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Home Features Treasury review can’t be revenue witch hunt: economists
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TAGS Australian Bureau of Statistics, Australian Tax Office, federal Treasury, Jason Murphy, Saul Eslake, Shane Oliver
The government is planning a review of the federal Treasury. Some economists are concerned the department might become a scapegoat for revenue shortfalls.
The Abbott government must avoid the temptation to use its upcoming review of the Treasury as a witch hunt over falling revenue, economists warn.
UBS banker John Fraser gets his feet under the desk as Treasury secretary next week. Announcing the appointment last month, Treasurer Joe Hockey tasked him with a “thorough review of the Treasury’s resources and capabilities”.
The accuracy of Treasury forecasting is likely to be a focus — there have long been concerns inaccurate modelling of government revenue over several years has exacerbated the gap between revenue and spending. But AMP Capital chief economist Shane Oliver believes the department shouldn’t shoulder the blame.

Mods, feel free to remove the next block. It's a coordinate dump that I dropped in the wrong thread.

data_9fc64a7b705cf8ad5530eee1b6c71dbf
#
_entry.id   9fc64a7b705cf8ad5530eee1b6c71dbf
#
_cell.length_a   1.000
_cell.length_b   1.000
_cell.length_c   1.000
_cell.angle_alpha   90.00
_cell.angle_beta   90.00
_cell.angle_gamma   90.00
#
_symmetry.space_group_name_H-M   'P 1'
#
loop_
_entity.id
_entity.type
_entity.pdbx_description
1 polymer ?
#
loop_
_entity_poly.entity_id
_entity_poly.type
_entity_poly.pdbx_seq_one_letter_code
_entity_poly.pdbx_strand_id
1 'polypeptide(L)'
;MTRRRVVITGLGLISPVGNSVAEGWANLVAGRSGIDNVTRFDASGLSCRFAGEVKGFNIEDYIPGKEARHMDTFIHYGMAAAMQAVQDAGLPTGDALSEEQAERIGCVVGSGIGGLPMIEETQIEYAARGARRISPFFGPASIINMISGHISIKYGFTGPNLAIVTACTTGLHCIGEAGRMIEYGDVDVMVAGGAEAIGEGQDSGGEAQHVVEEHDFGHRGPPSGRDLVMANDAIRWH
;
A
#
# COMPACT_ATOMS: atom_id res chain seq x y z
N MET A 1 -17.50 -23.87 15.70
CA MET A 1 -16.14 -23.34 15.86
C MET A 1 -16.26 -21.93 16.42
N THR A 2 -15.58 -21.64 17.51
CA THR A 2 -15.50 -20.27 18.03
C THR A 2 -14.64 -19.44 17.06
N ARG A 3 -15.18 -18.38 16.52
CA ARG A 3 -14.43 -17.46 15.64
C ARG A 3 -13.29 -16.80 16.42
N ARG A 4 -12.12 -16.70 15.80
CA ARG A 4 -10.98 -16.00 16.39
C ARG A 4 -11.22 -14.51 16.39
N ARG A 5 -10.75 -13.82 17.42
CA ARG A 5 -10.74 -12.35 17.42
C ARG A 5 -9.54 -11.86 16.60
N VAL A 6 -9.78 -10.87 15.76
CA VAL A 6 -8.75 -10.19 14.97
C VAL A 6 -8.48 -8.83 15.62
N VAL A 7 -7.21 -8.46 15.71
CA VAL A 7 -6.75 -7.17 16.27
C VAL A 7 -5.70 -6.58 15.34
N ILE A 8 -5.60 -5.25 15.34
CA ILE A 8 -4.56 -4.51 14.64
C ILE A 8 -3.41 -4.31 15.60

“There’s no doubt there has been an issue with budget forecasts, mostly relating to revenue,” he told The Mandarin this week.
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The Mandarin is where Australia's public sector leaders discuss their work and the issues faced within modern bureaucracy. Join today to discover the latest in public administration thinking and news from our dedicated reporters, current and former agency heads and senior executives.
David Donaldson is a journalist at The Mandarin based in Melbourne. He's previously written for The Guardian and Crikey and holds a masters in international relations.
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Why would Abbott need a witch hunt? The major problem Labor Governments encountered arose not from Treasury inaccuracies but rather our practice of assuming absurdly optimistic income streams would continue indefinitely and then pushing expenditure even higher still.